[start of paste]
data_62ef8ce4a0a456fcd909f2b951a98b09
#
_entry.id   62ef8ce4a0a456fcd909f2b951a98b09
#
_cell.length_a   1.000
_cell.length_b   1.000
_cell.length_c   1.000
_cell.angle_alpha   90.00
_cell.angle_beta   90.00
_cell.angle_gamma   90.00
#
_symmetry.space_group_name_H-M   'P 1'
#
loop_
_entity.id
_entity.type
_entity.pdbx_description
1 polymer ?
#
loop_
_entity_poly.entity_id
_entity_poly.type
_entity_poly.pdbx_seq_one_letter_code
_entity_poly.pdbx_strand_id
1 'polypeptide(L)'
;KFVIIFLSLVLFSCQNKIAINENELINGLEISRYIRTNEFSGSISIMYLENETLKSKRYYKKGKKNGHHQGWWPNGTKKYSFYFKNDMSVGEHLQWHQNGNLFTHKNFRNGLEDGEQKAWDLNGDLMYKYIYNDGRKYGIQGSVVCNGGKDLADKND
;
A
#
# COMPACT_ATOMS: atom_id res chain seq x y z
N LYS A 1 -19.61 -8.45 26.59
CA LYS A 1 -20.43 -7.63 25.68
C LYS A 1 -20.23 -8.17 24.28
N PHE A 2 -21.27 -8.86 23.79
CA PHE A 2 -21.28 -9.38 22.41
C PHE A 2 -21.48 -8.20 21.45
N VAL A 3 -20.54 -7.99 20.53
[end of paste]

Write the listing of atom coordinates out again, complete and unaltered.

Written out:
data_62ef8ce4a0a456fcd909f2b951a98b09
#
_entry.id   62ef8ce4a0a456fcd909f2b951a98b09
#
_cell.length_a   1.000
_cell.length_b   1.000
_cell.length_c   1.000
_cell.angle_alpha   90.00
_cell.angle_beta   90.00
_cell.angle_gamma   90.00
#
_symmetry.space_group_name_H-M   'P 1'
#
loop_
_entity.id
_entity.type
_entity.pdbx_description
1 polymer ?
#
loop_
_entity_poly.entity_id
_entity_poly.type
_entity_poly.pdbx_seq_one_letter_code
_entity_poly.pdbx_strand_id
1 'polypeptide(L)'
;KFVIIFLSLVLFSCQNKIAINENELINGLEISRYIRTNEFSGSISIMYLENETLKSKRYYKKGKKNGHHQGWWPNGTKKYSFYFKNDMSVGEHLQWHQNGNLFTHKNFRNGLEDGEQKAWDLNGDLMYKYIYNDGRKYGIQGSVVCNGGKDLADKND
;
A
#
# COMPACT_ATOMS: atom_id res chain seq x y z
N LYS A 1 -19.61 -8.45 26.59
CA LYS A 1 -20.43 -7.63 25.68
C LYS A 1 -20.23 -8.17 24.28
N PHE A 2 -21.27 -8.86 23.79
CA PHE A 2 -21.28 -9.38 22.41
C PHE A 2 -21.48 -8.20 21.45
N VAL A 3 -20.54 -7.99 20.53